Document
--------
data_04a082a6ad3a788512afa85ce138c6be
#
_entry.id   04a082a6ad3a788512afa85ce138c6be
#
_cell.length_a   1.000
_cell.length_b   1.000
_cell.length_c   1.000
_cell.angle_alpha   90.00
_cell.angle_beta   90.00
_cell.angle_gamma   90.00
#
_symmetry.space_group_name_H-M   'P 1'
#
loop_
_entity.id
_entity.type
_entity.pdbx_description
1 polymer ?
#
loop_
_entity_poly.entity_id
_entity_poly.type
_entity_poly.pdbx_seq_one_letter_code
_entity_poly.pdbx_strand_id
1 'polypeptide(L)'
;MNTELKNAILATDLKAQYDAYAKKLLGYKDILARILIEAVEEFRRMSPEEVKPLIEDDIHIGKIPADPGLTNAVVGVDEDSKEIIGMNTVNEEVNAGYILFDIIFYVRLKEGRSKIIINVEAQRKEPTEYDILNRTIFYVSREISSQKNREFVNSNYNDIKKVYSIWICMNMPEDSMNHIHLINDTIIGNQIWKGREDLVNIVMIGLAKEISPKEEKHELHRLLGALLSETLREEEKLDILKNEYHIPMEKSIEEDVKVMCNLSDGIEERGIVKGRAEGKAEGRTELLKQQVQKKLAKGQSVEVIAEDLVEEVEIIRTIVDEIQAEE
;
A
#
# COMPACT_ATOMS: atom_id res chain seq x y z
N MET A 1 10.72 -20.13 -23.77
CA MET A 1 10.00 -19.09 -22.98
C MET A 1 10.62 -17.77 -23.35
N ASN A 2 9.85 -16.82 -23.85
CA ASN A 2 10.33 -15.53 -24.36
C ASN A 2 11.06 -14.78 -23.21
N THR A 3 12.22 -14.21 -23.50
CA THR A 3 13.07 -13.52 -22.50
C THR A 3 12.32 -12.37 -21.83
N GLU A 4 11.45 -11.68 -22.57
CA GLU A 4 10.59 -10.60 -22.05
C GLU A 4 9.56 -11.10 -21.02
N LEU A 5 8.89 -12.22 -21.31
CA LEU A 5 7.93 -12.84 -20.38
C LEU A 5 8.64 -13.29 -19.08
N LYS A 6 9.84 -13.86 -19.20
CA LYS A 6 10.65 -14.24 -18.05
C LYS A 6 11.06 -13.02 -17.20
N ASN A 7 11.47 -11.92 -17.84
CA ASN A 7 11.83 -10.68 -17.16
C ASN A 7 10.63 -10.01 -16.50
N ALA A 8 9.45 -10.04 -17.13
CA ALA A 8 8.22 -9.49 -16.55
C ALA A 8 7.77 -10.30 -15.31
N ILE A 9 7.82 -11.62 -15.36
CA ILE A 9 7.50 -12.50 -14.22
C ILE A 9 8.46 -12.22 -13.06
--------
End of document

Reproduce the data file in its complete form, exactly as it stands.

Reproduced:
data_04a082a6ad3a788512afa85ce138c6be
#
_entry.id   04a082a6ad3a788512afa85ce138c6be
#
_cell.length_a   1.000
_cell.length_b   1.000
_cell.length_c   1.000
_cell.angle_alpha   90.00
_cell.angle_beta   90.00
_cell.angle_gamma   90.00
#
_symmetry.space_group_name_H-M   'P 1'
#
loop_
_entity.id
_entity.type
_entity.pdbx_description
1 polymer ?
#
loop_
_entity_poly.entity_id
_entity_poly.type
_entity_poly.pdbx_seq_one_letter_code
_entity_poly.pdbx_strand_id
1 'polypeptide(L)'
;MNTELKNAILATDLKAQYDAYAKKLLGYKDILARILIEAVEEFRRMSPEEVKPLIEDDIHIGKIPADPGLTNAVVGVDEDSKEIIGMNTVNEEVNAGYILFDIIFYVRLKEGRSKIIINVEAQRKEPTEYDILNRTIFYVSREISSQKNREFVNSNYNDIKKVYSIWICMNMPEDSMNHIHLINDTIIGNQIWKGREDLVNIVMIGLAKEISPKEEKHELHRLLGALLSETLREEEKLDILKNEYHIPMEKSIEEDVKVMCNLSDGIEERGIVKGRAEGKAEGRTELLKQQVQKKLAKGQSVEVIAEDLVEEVEIIRTIVDEIQAEE
;
A
#
# COMPACT_ATOMS: atom_id res chain seq x y z
N MET A 1 10.72 -20.13 -23.77
CA MET A 1 10.00 -19.09 -22.98
C MET A 1 10.62 -17.77 -23.35
N ASN A 2 9.85 -16.82 -23.85
CA ASN A 2 10.33 -15.53 -24.36
C ASN A 2 11.06 -14.78 -23.21
N THR A 3 12.22 -14.21 -23.50
CA THR A 3 13.07 -13.52 -22.50
C THR A 3 12.32 -12.37 -21.83
N GLU A 4 11.45 -11.68 -22.57
CA GLU A 4 10.59 -10.60 -22.05
C GLU A 4 9.56 -11.10 -21.02
N LEU A 5 8.89 -12.22 -21.31
CA LEU A 5 7.93 -12.84 -20.38
C LEU A 5 8.64 -13.29 -19.08
N LYS A 6 9.84 -13.86 -19.20
CA LYS A 6 10.65 -14.24 -18.05
C LYS A 6 11.06 -13.02 -17.20
N ASN A 7 11.47 -11.92 -17.84
CA ASN A 7 11.83 -10.68 -17.16
C ASN A 7 10.63 -10.01 -16.50
N ALA A 8 9.45 -10.04 -17.13
CA ALA A 8 8.22 -9.49 -16.55
C ALA A 8 7.77 -10.30 -15.31
N ILE A 9 7.82 -11.62 -15.36
CA ILE A 9 7.50 -12.50 -14.22
C ILE A 9 8.46 -12.22 -13.06